Tubing Adders: There are many materials options in tubing and we offer all of them. Whether you need stainless steel, carbon steel, cupro-nickel, or standard copper tubes, we can build exactly what you need. Like any product, the more unusual the material, the more expensive the cost is. For most jobs with just copper tubes, adding a thicker tube wall will add only 10-15% in cost to the job and could double the life of your coil. For just a couple hundred dollars, that coil that would last 10 years could last 20. Some applications, like high pressure steam coils, require a thicker tube wall or more durable material or the life span of that coil will be extremely short. You’d be surprised at how many other manufacturers’ coils we’re asked to rebuild with the correct materials.

Fin Adders: Most coils are offered with aluminum fins with a thickness of .006”. The adders to go up in fin thickness are not much, but always remember, the thicker the fin, the more air pressure drop it’s going to add to your coil. The most costly adder you can do to a coil is adding copper fins. It will double the cost of your coil, and in some cases, be 2.5 to 3 times more expensive. This wasn’t the case 20 years ago, but the price of copper has risen over the last few years. We usually recommend coating your coils instead. It’s far more economical and only adds a week to the lead time.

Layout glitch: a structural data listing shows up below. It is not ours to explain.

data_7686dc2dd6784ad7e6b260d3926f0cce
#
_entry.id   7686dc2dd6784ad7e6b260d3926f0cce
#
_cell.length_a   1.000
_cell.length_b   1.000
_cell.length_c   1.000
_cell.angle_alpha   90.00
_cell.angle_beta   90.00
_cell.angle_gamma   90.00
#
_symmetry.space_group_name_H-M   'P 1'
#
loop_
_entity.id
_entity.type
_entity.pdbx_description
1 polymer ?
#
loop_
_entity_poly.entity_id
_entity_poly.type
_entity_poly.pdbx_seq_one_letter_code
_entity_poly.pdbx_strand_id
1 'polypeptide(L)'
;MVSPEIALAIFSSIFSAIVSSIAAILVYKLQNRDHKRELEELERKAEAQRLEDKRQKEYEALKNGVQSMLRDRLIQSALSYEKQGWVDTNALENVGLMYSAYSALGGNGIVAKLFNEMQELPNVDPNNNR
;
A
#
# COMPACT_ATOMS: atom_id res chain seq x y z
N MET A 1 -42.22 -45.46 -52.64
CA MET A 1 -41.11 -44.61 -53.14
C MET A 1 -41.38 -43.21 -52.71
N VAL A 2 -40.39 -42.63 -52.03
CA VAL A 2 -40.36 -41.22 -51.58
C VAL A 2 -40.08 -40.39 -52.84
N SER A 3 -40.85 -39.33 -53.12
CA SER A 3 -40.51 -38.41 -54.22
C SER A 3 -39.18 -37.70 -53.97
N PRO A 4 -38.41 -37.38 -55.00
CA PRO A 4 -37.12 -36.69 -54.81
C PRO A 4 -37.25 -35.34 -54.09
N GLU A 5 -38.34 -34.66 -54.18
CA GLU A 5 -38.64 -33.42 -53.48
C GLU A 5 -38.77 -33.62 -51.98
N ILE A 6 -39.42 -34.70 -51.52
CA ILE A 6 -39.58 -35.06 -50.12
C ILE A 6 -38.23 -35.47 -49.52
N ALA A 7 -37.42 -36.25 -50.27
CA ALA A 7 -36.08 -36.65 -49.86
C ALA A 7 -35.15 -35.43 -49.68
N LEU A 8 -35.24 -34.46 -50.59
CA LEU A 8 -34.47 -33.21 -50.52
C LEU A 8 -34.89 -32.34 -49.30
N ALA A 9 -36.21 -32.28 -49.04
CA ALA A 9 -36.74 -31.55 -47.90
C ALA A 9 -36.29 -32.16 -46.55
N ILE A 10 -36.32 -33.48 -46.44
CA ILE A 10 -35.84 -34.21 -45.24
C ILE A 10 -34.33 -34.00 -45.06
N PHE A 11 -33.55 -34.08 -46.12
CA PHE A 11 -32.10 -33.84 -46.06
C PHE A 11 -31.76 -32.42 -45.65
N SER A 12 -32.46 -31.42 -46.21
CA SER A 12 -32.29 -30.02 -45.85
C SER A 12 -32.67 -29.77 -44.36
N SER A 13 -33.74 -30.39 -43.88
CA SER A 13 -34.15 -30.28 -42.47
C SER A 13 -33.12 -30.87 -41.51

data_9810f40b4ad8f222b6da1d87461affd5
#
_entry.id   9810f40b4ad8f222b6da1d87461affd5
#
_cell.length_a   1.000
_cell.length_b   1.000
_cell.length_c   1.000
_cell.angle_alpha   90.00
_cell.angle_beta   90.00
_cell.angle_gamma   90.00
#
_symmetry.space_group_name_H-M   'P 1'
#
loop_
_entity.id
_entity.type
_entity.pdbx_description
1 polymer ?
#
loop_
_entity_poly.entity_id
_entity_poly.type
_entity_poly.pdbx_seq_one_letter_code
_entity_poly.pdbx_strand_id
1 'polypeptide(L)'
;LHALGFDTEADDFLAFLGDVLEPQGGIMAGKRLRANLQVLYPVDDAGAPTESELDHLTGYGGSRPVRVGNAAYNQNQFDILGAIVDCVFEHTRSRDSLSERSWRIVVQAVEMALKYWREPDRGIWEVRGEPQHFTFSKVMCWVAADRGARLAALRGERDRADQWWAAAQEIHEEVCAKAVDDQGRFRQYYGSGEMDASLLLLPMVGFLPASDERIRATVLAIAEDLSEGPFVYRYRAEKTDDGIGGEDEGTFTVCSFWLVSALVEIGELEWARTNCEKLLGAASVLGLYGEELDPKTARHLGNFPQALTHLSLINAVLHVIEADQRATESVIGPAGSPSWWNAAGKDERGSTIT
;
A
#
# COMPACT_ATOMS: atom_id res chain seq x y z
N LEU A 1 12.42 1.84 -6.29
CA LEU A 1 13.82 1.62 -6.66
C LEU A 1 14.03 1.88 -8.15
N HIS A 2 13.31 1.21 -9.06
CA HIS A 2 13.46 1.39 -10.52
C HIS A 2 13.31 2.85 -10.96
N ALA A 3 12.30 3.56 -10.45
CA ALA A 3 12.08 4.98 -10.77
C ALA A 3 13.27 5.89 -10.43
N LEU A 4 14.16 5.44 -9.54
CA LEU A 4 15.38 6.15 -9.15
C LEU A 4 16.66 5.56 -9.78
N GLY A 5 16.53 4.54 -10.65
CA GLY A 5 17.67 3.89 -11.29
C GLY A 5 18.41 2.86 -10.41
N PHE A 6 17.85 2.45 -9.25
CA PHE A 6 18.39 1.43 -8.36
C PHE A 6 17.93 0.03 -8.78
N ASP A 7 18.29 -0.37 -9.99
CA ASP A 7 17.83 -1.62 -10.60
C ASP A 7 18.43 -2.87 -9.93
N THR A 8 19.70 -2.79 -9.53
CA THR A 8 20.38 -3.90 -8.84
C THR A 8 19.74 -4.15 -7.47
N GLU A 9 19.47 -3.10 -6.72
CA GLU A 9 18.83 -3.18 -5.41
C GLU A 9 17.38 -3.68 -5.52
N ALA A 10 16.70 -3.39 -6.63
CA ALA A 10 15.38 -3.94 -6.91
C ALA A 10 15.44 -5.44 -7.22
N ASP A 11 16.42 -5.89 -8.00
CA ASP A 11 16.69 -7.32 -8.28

Capital Coil & Air understands that people do business with you like and who you trust. Coil manufacturers should be an open book with this information. Unfortunately, most try and prey on what you don’t know. Hopefully, this helps with any confusion. Capital Coil & Air looks forward to working with you!

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Different Types of Steam Coils?

There are two types of steam coils:  standard steam coil, which is used in most reheat applications, and steam distributing coils, which are used in applications where the entering air temperature is below 40 F degrees.  Many times, this type of coil is known as a “non-freeze” coil, but that name is very misleading because there is no such thing as “non-freeze”.